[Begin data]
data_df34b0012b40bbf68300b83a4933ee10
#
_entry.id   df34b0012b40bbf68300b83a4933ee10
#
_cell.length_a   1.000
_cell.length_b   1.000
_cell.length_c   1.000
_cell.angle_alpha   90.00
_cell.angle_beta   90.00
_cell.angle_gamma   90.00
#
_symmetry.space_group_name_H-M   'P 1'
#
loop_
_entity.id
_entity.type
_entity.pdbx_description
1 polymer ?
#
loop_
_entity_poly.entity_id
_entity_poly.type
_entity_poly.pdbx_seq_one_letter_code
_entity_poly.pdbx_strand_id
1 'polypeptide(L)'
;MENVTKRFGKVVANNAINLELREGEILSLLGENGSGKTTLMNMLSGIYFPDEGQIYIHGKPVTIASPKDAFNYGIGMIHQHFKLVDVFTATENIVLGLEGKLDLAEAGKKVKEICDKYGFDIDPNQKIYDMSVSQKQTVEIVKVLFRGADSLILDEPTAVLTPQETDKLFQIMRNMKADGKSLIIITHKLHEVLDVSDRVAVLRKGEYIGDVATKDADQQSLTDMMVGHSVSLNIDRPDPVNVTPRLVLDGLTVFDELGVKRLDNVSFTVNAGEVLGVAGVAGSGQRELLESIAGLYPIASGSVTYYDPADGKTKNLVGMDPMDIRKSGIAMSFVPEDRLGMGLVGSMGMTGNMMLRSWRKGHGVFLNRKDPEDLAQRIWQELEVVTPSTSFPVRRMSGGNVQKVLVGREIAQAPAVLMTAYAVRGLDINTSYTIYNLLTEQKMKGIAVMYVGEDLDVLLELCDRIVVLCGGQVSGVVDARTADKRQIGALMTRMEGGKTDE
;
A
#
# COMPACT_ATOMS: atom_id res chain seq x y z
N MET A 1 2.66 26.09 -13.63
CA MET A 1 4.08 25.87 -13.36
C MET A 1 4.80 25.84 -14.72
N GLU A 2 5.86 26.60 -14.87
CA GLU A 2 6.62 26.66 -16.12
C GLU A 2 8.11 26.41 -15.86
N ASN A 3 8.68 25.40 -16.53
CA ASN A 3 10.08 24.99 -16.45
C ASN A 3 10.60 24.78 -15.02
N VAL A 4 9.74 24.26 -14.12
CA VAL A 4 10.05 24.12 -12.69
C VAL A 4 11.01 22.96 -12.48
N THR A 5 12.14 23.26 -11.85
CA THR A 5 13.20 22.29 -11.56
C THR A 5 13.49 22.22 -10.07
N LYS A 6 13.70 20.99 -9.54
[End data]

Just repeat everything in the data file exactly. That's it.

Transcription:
data_df34b0012b40bbf68300b83a4933ee10
#
_entry.id   df34b0012b40bbf68300b83a4933ee10
#
_cell.length_a   1.000
_cell.length_b   1.000
_cell.length_c   1.000
_cell.angle_alpha   90.00
_cell.angle_beta   90.00
_cell.angle_gamma   90.00
#
_symmetry.space_group_name_H-M   'P 1'
#
loop_
_entity.id
_entity.type
_entity.pdbx_description
1 polymer ?
#
loop_
_entity_poly.entity_id
_entity_poly.type
_entity_poly.pdbx_seq_one_letter_code
_entity_poly.pdbx_strand_id
1 'polypeptide(L)'
;MENVTKRFGKVVANNAINLELREGEILSLLGENGSGKTTLMNMLSGIYFPDEGQIYIHGKPVTIASPKDAFNYGIGMIHQHFKLVDVFTATENIVLGLEGKLDLAEAGKKVKEICDKYGFDIDPNQKIYDMSVSQKQTVEIVKVLFRGADSLILDEPTAVLTPQETDKLFQIMRNMKADGKSLIIITHKLHEVLDVSDRVAVLRKGEYIGDVATKDADQQSLTDMMVGHSVSLNIDRPDPVNVTPRLVLDGLTVFDELGVKRLDNVSFTVNAGEVLGVAGVAGSGQRELLESIAGLYPIASGSVTYYDPADGKTKNLVGMDPMDIRKSGIAMSFVPEDRLGMGLVGSMGMTGNMMLRSWRKGHGVFLNRKDPEDLAQRIWQELEVVTPSTSFPVRRMSGGNVQKVLVGREIAQAPAVLMTAYAVRGLDINTSYTIYNLLTEQKMKGIAVMYVGEDLDVLLELCDRIVVLCGGQVSGVVDARTADKRQIGALMTRMEGGKTDE
;
A
#
# COMPACT_ATOMS: atom_id res chain seq x y z
N MET A 1 2.66 26.09 -13.63
CA MET A 1 4.08 25.87 -13.36
C MET A 1 4.80 25.84 -14.72
N GLU A 2 5.86 26.60 -14.87
CA GLU A 2 6.62 26.66 -16.12
C GLU A 2 8.11 26.41 -15.86
N ASN A 3 8.68 25.40 -16.53
CA ASN A 3 10.08 24.99 -16.45
C ASN A 3 10.60 24.78 -15.02
N VAL A 4 9.74 24.26 -14.12
CA VAL A 4 10.05 24.12 -12.69
C VAL A 4 11.01 22.96 -12.48
N THR A 5 12.14 23.26 -11.85
CA THR A 5 13.20 22.29 -11.56
C THR A 5 13.49 22.22 -10.07
N LYS A 6 13.70 20.99 -9.54